The Skinny on Fannie Mae and Freddie Mac: Part 1
You may have heard the Names “Fannie Mae and Freddie Mac” while dabbing into the mortgage world and have asked yourself, “Who are they?” In short, Fannie-Mae and Freddie-Mac are not people, but entities. Fannie Mae and Freddie Mac are called government-sponsored enterprises, or GSE’s, and they play a significant role in the mortgage industry. These roles include buying mortgages from lenders and selling them as securities to investors, as well as making additional home-buying programs possible. Fannie Mae is responsible for the Home Ready program, and Freddie Mac is responsible for the Home Possible program. There will be another blog post about these two programs, as they have different requirements. This section will be about Fannie Mae.
Fannie Mae, also known as the Federal National Mortgage Association, or FNMA, was founded in 1938 by Congress. It’s establishment, due to the Great Depression, was to help stimulate the economy by providing mortgages to medium-to-low income borrowers. Despite what people may think, Fannie Mae does not originate loans, which means you will never receive a mortgage directly from Fannie Mae. However, Fannie Mae purchases and sells them on the secondary market. The secondary market is a market where mortgage loans and servicing rights are bought and sold amongst banks, mortgage lending companies, and investors. By doing this, Fannie creates more liquidity for lenders, which allows them to provide and fund more mortgages to borrowers. These mortgages must meet strict criteria, which is may be influenced by the location of mortgage origination. For example, the limit for a loan has a cap, but this cap may be higher in California than it would be in Idaho.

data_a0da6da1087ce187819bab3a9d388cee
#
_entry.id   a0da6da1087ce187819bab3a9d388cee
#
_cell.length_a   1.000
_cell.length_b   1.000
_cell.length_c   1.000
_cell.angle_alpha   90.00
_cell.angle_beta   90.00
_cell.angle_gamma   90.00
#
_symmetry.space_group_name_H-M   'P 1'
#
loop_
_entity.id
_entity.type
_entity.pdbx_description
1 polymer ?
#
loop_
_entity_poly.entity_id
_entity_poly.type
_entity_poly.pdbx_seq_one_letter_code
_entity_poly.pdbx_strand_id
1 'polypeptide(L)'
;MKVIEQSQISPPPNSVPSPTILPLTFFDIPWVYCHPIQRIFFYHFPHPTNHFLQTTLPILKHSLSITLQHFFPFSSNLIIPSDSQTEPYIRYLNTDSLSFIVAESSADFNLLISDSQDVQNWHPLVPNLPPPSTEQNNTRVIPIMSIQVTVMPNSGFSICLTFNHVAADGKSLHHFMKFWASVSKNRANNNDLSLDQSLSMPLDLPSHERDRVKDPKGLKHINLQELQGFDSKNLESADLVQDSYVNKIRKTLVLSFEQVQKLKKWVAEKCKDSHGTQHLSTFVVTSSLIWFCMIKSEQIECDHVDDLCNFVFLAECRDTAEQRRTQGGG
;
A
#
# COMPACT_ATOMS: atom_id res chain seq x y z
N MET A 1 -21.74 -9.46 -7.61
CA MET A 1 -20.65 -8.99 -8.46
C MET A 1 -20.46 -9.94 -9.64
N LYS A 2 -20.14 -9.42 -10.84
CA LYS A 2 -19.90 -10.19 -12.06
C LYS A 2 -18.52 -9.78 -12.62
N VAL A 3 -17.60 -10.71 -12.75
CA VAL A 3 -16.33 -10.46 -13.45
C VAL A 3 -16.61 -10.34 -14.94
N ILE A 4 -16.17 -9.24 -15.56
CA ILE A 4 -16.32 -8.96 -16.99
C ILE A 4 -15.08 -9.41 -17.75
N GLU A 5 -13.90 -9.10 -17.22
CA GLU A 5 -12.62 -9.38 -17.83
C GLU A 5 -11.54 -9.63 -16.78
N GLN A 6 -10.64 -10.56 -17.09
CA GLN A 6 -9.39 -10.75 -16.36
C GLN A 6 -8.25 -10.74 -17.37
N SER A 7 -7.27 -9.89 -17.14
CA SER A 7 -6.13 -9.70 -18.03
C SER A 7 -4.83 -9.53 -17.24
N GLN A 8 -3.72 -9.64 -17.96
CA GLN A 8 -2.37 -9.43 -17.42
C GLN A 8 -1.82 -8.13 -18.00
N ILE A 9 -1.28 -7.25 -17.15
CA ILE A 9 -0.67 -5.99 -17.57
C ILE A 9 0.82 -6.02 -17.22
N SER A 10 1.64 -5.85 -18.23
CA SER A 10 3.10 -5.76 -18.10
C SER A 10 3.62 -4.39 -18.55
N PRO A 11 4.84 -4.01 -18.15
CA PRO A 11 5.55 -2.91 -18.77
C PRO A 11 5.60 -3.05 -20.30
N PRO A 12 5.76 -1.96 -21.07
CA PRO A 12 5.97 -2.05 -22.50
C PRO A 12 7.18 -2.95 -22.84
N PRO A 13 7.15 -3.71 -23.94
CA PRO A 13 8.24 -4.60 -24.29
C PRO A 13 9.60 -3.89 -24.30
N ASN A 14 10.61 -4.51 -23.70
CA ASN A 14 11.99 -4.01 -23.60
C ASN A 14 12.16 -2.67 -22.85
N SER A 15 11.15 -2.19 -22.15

Fannie Mae, after purchasing mortgages on the secondary market, will pool them together to form what is known as mortgage-backed securities, also known as MBS. A mortgage-backed security is an asset-backed security that is secured by a mortgage or collection of mortgages.
After the housing market crisis in 2008, Fannie Mae started to focus on Loan Modifications. Loan modifications were created to help change the conditions of an existing mortgage to prevent the borrowers from defaulting. These modifications can be a change to the interest rate, and/or extending the length of the loan, which would both help with lowering monthly payments. Even now, Fannie Mae is still developing programs to help facilitate easier mortgages for the low-to-mid income borrowers.
The next blog update will be about Freddie Mac!